I have always been interested in mechanical and electrical things. I remember sticking a paperclip in a light socket when I was about 3 years old. Somehow I knew it wouldn't kill me beacuse I was on an insulated surface and there was no current path through my body. I really got a great reaction from my mother! Right there I knew I was on to something really neat. (Don't you kids try that at home. Remember, I am a trained professional!)

I also remember the absolute thrill of listening to my first crystal set which I built in the Cub Scouts. It got five stations all at once! It seemed like the most powerful kind of magic I could imagine. How can a small collection of parts with no batteries or electical plug do that? One thing builds on another. I'm one of those unusual people who knew exactly what I wanted to do when I was a kid. I got my ham radio license when I was in junior high and passed my commercial radio license when I was in high school. I also got interested in flying when I was a high school student and spent all my spare money flying around on weekends.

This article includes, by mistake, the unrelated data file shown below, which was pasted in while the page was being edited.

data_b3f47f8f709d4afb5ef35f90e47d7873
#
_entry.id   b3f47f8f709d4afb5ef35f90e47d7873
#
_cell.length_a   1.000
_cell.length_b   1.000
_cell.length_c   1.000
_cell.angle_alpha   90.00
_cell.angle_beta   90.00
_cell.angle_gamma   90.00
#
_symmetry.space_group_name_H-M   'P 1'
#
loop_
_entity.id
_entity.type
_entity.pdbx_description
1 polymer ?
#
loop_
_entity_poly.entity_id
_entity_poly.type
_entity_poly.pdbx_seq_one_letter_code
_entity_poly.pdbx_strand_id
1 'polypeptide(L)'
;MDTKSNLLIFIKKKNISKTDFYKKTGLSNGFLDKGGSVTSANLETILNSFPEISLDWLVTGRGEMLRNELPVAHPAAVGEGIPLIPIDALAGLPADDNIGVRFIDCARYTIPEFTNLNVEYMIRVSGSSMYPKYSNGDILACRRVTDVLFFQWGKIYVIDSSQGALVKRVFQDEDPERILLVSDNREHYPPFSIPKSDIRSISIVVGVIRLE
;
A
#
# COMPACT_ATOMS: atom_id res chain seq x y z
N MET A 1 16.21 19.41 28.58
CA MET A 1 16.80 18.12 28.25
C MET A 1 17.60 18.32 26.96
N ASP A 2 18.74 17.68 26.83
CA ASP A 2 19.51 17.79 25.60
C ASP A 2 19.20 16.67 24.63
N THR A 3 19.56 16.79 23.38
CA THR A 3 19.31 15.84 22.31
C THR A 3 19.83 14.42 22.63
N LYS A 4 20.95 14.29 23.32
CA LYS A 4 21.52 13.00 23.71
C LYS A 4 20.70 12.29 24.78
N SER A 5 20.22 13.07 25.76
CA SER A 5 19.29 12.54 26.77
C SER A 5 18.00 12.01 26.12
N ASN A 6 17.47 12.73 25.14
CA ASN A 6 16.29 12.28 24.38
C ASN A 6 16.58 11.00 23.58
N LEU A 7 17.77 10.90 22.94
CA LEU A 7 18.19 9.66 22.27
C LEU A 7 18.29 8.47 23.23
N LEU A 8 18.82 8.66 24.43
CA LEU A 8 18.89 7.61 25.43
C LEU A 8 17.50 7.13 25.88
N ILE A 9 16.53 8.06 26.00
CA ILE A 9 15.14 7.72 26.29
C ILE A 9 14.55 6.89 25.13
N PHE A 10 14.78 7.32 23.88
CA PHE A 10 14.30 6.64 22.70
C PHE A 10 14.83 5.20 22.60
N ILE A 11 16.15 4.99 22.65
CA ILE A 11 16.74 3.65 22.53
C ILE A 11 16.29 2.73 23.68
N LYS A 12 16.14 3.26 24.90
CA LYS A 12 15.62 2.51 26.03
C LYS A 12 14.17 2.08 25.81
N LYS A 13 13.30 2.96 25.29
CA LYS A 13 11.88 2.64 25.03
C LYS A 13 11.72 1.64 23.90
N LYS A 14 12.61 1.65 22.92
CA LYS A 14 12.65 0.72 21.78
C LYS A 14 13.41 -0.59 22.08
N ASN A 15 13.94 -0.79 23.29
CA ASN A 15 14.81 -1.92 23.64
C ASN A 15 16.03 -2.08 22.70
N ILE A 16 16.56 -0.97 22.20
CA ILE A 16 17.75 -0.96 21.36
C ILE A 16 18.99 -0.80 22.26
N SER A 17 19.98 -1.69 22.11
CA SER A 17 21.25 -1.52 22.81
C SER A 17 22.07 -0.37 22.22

If you are interested in electronics one of the best books you can get your hands on is the Radio Amateur Handbook. Ham radio is a great hobby to get into. There is something there for everyone. We are the only hobby that launches our own earth satellites!

My advice to anyone interested in this sort of work is to learn everything you can in school. Most important of all is to learn how to research information on your own -- learn how to learn, in other words. No matter how hard you pay attention, your teacher can only cram so much into your heads. When you get into the "real world" you'll find that most often you won't know everything you need to know for whatever it is that you're doing. Can you ramp yourself up and gather all the information you need to get the job done? If you need to develop a new skill, do you know how to do that on your own? You better if you want to stay employed.